– bayerj
    Jan 17, 2012 at 6:54
  • $\begingroup$ I am quite confused. This link (machinelearningmastery.com/…) says that Standardization is useful when the algorithm you are using does make assumptions about your data having a Gaussian distribution (Not the case of the NN). Otherwise, it says that you should use Normalization. Can someone enlighten me ? $\endgroup$
    – ihebiheb
    Jun 1, 2018 at 18:20
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    $\begingroup$ @ihebiheb If you're using parametric statistics, it's assumed the distribution of values in your data are normal/Gaussian. If they're not normal, you would need to transform them into normal, usually using logs. This question/answer does not seem to be about that. It is about scaling. Scaling does not necessarily change the shape of the distribution, but shifts its mean and scales its variance. Scaling, in the context of ANNs, is usually about helping each of many variables to carry the same weight by giving them all the same mean and variance. This is independent of normality. $\endgroup$
    – mightypile
    Dec 5, 2019 at 12:08

1- Min-max normalization retains the original distribution of scores except for a scaling factor and transforms all the scores into a common range [0, 1]. However, this method is not robust (i.e., the method is highly sensitive to outliers.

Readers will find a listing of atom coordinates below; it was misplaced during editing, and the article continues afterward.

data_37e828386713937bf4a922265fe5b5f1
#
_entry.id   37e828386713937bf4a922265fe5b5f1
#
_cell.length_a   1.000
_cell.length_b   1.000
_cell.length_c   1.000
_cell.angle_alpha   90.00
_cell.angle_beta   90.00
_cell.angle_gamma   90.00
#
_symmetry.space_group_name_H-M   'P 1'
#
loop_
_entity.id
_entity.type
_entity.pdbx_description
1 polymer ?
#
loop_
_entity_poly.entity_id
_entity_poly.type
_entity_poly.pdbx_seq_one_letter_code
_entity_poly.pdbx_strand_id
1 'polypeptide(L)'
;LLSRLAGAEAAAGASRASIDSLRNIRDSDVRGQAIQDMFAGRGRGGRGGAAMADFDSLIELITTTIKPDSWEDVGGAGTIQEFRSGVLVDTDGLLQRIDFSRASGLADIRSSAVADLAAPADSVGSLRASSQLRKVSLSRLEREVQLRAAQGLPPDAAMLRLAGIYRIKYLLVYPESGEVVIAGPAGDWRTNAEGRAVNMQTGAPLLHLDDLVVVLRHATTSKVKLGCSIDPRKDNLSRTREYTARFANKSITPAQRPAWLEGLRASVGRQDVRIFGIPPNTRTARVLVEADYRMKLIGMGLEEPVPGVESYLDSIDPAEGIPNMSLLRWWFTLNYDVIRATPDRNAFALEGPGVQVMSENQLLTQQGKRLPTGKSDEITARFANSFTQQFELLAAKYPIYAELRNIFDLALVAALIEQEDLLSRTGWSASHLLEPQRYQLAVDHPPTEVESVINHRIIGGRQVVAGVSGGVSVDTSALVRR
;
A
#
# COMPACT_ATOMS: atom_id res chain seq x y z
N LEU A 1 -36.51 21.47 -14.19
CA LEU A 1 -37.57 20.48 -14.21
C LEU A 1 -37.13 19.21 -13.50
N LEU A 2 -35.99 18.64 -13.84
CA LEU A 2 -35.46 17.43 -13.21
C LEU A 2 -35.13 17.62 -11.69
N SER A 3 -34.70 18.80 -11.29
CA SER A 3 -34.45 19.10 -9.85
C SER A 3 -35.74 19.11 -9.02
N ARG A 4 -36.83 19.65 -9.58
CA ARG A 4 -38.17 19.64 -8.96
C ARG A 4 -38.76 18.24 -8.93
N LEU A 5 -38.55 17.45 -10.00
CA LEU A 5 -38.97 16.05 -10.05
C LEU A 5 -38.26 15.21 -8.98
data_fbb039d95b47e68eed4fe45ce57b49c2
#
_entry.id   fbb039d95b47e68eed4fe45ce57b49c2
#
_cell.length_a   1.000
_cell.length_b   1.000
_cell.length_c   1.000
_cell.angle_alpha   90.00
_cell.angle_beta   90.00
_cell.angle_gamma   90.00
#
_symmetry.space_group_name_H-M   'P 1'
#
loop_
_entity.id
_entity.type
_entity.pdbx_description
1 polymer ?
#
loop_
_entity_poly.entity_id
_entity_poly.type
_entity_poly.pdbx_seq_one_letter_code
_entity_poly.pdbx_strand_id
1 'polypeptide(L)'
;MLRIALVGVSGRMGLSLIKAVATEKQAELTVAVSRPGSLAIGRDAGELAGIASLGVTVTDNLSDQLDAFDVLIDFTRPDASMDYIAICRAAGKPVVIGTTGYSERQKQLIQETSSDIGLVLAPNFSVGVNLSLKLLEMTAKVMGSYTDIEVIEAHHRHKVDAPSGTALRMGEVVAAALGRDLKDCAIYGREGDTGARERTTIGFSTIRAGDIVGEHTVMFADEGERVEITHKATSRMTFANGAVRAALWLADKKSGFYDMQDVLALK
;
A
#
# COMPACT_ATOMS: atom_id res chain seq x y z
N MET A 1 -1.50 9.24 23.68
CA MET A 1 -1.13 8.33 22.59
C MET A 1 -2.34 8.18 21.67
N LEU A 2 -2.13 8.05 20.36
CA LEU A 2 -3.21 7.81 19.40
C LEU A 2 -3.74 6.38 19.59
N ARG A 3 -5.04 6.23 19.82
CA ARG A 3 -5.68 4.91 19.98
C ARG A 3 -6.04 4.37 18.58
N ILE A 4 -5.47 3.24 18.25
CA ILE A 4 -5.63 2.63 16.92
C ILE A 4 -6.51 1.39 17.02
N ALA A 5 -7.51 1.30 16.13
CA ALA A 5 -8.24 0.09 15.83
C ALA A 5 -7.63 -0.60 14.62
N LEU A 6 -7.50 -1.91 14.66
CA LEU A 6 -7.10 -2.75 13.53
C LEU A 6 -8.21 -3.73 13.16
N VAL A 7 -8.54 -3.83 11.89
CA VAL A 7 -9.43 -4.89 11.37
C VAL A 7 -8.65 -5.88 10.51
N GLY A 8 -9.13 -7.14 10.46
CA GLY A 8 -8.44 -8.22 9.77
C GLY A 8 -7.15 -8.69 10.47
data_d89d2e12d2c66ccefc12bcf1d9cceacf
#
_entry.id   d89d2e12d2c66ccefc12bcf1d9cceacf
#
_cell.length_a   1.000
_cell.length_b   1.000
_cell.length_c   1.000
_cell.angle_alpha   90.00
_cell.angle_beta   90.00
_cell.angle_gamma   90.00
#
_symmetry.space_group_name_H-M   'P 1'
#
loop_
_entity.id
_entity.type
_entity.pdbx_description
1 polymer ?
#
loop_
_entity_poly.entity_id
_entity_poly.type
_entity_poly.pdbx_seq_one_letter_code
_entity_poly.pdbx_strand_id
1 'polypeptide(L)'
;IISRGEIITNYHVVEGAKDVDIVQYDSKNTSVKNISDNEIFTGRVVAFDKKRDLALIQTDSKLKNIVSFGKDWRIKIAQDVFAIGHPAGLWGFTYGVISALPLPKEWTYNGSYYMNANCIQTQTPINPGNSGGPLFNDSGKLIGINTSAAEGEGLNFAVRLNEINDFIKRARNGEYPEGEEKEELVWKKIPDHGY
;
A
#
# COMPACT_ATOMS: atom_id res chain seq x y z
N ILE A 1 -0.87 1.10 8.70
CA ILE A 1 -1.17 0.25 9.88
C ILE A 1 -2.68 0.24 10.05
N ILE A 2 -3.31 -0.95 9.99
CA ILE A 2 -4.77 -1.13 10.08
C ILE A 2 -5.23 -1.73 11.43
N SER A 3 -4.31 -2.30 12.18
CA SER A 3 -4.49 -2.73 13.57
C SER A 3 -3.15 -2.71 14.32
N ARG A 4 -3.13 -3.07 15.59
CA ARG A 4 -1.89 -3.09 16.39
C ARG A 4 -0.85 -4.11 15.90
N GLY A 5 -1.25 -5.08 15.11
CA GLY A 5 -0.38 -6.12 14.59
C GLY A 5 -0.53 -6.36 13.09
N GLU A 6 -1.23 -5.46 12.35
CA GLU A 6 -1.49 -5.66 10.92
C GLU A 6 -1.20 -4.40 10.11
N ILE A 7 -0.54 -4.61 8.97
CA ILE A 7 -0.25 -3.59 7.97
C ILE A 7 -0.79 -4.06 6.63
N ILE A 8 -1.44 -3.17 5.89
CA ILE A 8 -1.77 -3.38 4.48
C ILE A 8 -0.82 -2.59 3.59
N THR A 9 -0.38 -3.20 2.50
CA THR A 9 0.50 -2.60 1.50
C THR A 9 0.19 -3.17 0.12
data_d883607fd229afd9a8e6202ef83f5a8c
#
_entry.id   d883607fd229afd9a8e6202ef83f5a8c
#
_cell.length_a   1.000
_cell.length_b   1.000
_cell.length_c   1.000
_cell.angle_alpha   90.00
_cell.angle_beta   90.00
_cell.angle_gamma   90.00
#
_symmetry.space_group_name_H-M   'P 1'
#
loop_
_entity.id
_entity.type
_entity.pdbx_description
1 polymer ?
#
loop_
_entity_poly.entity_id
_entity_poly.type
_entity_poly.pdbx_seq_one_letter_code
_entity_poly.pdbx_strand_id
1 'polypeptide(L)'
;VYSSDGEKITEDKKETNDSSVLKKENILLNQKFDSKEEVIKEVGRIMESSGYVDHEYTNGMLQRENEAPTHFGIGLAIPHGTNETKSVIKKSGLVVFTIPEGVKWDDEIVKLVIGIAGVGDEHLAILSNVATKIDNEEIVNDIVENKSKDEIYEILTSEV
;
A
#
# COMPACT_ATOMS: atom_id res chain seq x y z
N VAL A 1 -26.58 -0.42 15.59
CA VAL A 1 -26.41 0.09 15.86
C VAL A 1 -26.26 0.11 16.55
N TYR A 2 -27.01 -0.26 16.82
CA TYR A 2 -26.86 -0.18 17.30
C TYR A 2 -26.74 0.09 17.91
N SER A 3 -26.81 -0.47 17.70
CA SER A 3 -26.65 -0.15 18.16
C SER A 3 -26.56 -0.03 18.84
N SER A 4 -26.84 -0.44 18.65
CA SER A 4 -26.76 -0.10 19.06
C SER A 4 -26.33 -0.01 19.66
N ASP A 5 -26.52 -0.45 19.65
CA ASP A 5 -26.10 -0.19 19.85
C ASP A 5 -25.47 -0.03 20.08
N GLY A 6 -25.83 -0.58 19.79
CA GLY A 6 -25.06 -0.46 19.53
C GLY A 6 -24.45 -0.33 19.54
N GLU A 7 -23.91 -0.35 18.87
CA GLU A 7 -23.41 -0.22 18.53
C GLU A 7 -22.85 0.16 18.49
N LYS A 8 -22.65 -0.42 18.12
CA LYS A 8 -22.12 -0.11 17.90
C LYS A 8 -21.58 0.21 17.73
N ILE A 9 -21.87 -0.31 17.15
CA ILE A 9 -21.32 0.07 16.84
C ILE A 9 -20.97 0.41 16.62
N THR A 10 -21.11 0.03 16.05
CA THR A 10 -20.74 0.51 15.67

2- Standardization (Z-score normalization) The most commonly used technique, which is calculated using the arithmetic mean and standard deviation of the given data. However, both mean and standard deviation are sensitive to outliers, and this technique does not guarantee a common numerical range for the normalized scores. Moreover, if the input scores are not Gaussian distributed, this technique does not retain the input distribution at the output.

3- Median and MAD: The median and median absolute deviation (MAD) are insensitive to outliers and the points in the extreme tails of the distribution. therefore it is robust. However, this technique does not retain the input distribution and does not transform the scores into a common numerical range.

4- tanh-estimators: The tanh-estimators introduced by Hampel et al. are robust and highly efficient. The normalization is given by

tanh estimators where μGH and σGH are the mean and standard deviation estimates, respectively, of the genuine score distribution as given by Hampel estimators.

Therefore I recommend tanh-estimators.

reference https://www.cs.ccu.edu.tw/~wylin/BA/Fusion_of_Biometrics_II.ppt

  • 1
    $\begingroup$ I'm having a hard time finding information on this tanh estimator. Can anyone shed some light on this? $\endgroup$
    – Ben Ogorek
    Oct 6, 2019 at 0:03
  • 2